Ian McEwan, The Cockroach (New York: Anchor Books, 2019), 100pp.
In Franz Kafka's 1915 classic The Metamorphosis, Gregor Samsa wakes up one morning to discover that he has become an insect. Ian McEwan's novella inverts this formula. On the very first page we learn that Jim Sams has experienced his own Kafkaesque metamorphosis—a cockroach has taken over his body and become a human being.
Jim Sams is the Prime Minister of Great Britain during the run-up to the Brexit debacle. At least he has his cabinet on his side, for it turns out that all of them, except for the foreign minister Benedict St. John (who will be dealt with mercilessly), are transformed cockroaches. Sams "recognized them instantly through their transparent, superficial human form. How eerily they resembled humans!" As fellow cockroaches in human bodies, Sams "understood and loved his colleagues and their values. They were precisely his own."
Sams and his cabinet are dedicated to a radical economic program called Reversalism, which used to be the lonely preserve of eccentrics and the butt of jokes among mainstream intellectuals. "But the idea, once embraced, presented itself to some as beautiful and simple." Just put the economy in reverse! If the nation could "let the money flow be reversed," any and every economic injustice, waste and absurdity would be purged. To take just one example: "At the end of a working week, an employee hands over money to the company for all the hours that she has toiled. But when she goes to the shops, she is generously compensated at retail rates for every item that she carries away." The American president encourages Sams in his Reversalism, which is no surprise when we learn that he, too, is a cockroach in a human body.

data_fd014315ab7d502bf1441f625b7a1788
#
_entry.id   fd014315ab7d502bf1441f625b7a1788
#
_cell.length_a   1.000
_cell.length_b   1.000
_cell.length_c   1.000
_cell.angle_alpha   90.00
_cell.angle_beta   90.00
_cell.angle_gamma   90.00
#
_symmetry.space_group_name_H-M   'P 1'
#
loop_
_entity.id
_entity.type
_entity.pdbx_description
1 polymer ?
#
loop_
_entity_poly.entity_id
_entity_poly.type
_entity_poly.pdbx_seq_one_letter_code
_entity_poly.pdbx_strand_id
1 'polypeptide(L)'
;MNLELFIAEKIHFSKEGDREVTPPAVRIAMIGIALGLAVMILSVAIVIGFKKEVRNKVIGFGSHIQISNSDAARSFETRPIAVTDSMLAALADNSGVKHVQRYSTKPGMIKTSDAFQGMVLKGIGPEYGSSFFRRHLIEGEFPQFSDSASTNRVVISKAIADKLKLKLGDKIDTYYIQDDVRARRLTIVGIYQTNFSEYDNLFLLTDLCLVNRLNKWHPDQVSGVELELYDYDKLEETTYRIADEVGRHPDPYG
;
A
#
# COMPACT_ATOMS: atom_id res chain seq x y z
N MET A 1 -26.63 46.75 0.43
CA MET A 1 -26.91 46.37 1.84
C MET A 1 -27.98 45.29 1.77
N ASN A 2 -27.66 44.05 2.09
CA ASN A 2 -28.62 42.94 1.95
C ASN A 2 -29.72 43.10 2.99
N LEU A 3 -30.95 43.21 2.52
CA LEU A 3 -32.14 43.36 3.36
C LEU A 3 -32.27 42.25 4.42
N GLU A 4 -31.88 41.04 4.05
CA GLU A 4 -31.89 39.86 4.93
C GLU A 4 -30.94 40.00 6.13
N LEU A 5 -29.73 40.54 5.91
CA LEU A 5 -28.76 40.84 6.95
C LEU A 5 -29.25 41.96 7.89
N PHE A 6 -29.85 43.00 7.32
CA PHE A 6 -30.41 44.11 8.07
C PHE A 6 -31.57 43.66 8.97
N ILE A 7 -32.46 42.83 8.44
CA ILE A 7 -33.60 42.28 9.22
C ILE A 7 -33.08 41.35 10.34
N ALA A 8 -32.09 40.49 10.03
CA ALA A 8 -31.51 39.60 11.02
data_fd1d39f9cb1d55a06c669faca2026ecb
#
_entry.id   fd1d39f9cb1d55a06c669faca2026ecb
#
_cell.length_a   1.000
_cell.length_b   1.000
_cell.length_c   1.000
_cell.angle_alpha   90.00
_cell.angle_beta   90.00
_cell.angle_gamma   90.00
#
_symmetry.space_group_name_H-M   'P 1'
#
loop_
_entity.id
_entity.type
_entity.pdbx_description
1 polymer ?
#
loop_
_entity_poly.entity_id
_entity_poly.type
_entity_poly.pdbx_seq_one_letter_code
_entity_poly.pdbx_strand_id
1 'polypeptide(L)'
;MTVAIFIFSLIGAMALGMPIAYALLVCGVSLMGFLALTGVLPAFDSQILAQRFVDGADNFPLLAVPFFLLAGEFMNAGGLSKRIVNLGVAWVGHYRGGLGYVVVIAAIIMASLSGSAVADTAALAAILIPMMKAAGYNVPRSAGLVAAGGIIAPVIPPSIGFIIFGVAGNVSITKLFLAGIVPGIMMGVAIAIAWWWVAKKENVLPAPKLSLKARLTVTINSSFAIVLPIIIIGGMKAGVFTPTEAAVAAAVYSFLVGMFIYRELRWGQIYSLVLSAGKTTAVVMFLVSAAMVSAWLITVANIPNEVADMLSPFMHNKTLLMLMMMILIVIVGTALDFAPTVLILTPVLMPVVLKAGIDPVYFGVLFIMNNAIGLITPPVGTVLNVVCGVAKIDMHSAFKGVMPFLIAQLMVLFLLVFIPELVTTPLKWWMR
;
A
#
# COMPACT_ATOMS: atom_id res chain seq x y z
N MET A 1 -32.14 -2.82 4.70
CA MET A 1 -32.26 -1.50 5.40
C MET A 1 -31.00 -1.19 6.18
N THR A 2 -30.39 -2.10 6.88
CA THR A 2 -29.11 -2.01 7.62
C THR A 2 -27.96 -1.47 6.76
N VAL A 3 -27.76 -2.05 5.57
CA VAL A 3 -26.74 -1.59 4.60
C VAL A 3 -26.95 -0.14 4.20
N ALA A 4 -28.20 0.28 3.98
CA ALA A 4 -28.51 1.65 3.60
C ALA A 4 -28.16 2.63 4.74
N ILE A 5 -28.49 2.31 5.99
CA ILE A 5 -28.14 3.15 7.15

McEwan's novella was published to coincide with one of the last of many deadlines for the Brexit negotiations, and I happened to read it just as a putative deal was reached in the last days of 2020. Do we need another book about Brexit? Probably not, at least not for another five years, in order to see the real result. You could also argue that the buffoons of Boris Johnson and Donald Trump make for very easy satirical targets. Ditto for the acerbic wit about politics in general ("Such vicious, ruthless, heartless lying."). The intricacies of British politics will also be lost on many American readers. Nonetheless, in the hands of McEwan, this is highbrow humor at its best (and most depressing).
Dan Clendenin: email@example.com